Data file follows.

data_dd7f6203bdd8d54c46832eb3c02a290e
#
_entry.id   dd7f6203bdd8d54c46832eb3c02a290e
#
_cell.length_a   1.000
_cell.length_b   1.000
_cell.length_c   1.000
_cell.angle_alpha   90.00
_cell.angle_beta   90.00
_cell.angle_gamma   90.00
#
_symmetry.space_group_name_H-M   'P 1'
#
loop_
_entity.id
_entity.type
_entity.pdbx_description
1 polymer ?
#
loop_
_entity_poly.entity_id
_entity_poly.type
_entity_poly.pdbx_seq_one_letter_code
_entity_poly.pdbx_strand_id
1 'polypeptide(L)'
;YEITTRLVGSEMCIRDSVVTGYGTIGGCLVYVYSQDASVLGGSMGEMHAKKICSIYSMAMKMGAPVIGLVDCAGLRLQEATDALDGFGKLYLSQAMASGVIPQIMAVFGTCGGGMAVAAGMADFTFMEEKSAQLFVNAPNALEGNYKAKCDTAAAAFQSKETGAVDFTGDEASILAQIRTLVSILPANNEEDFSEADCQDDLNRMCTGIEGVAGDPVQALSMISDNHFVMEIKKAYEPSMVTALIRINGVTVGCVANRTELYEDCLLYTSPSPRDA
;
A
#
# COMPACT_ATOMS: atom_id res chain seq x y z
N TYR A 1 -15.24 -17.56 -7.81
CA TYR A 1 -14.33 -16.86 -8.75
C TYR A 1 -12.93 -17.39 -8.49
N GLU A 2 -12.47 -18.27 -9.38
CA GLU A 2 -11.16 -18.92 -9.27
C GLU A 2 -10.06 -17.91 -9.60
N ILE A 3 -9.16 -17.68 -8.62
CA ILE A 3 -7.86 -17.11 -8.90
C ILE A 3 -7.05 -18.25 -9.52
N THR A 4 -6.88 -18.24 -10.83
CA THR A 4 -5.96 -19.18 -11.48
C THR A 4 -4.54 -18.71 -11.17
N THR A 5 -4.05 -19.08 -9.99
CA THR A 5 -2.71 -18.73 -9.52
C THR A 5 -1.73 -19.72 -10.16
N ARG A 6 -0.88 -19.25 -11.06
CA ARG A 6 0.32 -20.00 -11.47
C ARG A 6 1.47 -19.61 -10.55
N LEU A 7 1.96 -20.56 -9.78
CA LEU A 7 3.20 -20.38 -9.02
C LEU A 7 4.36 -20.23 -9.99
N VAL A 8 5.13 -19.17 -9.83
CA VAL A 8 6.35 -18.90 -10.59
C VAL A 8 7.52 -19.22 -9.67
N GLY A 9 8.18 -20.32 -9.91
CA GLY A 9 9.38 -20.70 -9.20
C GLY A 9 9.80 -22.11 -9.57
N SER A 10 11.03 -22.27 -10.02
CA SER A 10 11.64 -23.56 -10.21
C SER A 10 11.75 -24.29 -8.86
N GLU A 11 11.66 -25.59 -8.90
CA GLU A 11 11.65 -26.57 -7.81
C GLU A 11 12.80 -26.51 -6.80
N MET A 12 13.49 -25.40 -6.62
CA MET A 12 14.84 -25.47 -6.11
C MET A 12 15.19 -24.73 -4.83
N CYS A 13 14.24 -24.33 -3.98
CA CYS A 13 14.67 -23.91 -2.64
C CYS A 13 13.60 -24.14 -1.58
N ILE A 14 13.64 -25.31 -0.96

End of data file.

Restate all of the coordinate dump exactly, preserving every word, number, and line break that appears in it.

data_dd7f6203bdd8d54c46832eb3c02a290e
#
_entry.id   dd7f6203bdd8d54c46832eb3c02a290e
#
_cell.length_a   1.000
_cell.length_b   1.000
_cell.length_c   1.000
_cell.angle_alpha   90.00
_cell.angle_beta   90.00
_cell.angle_gamma   90.00
#
_symmetry.space_group_name_H-M   'P 1'
#
loop_
_entity.id
_entity.type
_entity.pdbx_description
1 polymer ?
#
loop_
_entity_poly.entity_id
_entity_poly.type
_entity_poly.pdbx_seq_one_letter_code
_entity_poly.pdbx_strand_id
1 'polypeptide(L)'
;YEITTRLVGSEMCIRDSVVTGYGTIGGCLVYVYSQDASVLGGSMGEMHAKKICSIYSMAMKMGAPVIGLVDCAGLRLQEATDALDGFGKLYLSQAMASGVIPQIMAVFGTCGGGMAVAAGMADFTFMEEKSAQLFVNAPNALEGNYKAKCDTAAAAFQSKETGAVDFTGDEASILAQIRTLVSILPANNEEDFSEADCQDDLNRMCTGIEGVAGDPVQALSMISDNHFVMEIKKAYEPSMVTALIRINGVTVGCVANRTELYEDCLLYTSPSPRDA
;
A
#
# COMPACT_ATOMS: atom_id res chain seq x y z
N TYR A 1 -15.24 -17.56 -7.81
CA TYR A 1 -14.33 -16.86 -8.75
C TYR A 1 -12.93 -17.39 -8.49
N GLU A 2 -12.47 -18.27 -9.38
CA GLU A 2 -11.16 -18.92 -9.27
C GLU A 2 -10.06 -17.91 -9.60
N ILE A 3 -9.16 -17.68 -8.62
CA ILE A 3 -7.86 -17.11 -8.90
C ILE A 3 -7.05 -18.25 -9.52
N THR A 4 -6.88 -18.24 -10.83
CA THR A 4 -5.96 -19.18 -11.48
C THR A 4 -4.54 -18.71 -11.17
N THR A 5 -4.05 -19.08 -9.99
CA THR A 5 -2.71 -18.73 -9.52
C THR A 5 -1.73 -19.72 -10.16
N ARG A 6 -0.88 -19.25 -11.06
CA ARG A 6 0.32 -20.00 -11.47
C ARG A 6 1.47 -19.61 -10.55
N LEU A 7 1.96 -20.56 -9.78
CA LEU A 7 3.20 -20.38 -9.02
C LEU A 7 4.36 -20.23 -9.99
N VAL A 8 5.13 -19.17 -9.83
CA VAL A 8 6.35 -18.90 -10.59
C VAL A 8 7.52 -19.22 -9.67
N GLY A 9 8.18 -20.32 -9.91
CA GLY A 9 9.38 -20.70 -9.20
C GLY A 9 9.80 -22.11 -9.57
N SER A 10 11.03 -22.27 -10.02
CA SER A 10 11.64 -23.56 -10.21
C SER A 10 11.75 -24.29 -8.86
N GLU A 11 11.66 -25.59 -8.90
CA GLU A 11 11.65 -26.57 -7.81
C GLU A 11 12.80 -26.51 -6.80
N MET A 12 13.49 -25.40 -6.62
CA MET A 12 14.84 -25.47 -6.11
C MET A 12 15.19 -24.73 -4.83
N CYS A 13 14.24 -24.33 -3.98
CA CYS A 13 14.67 -23.91 -2.64
C CYS A 13 13.60 -24.14 -1.58
N ILE A 14 13.64 -25.31 -0.96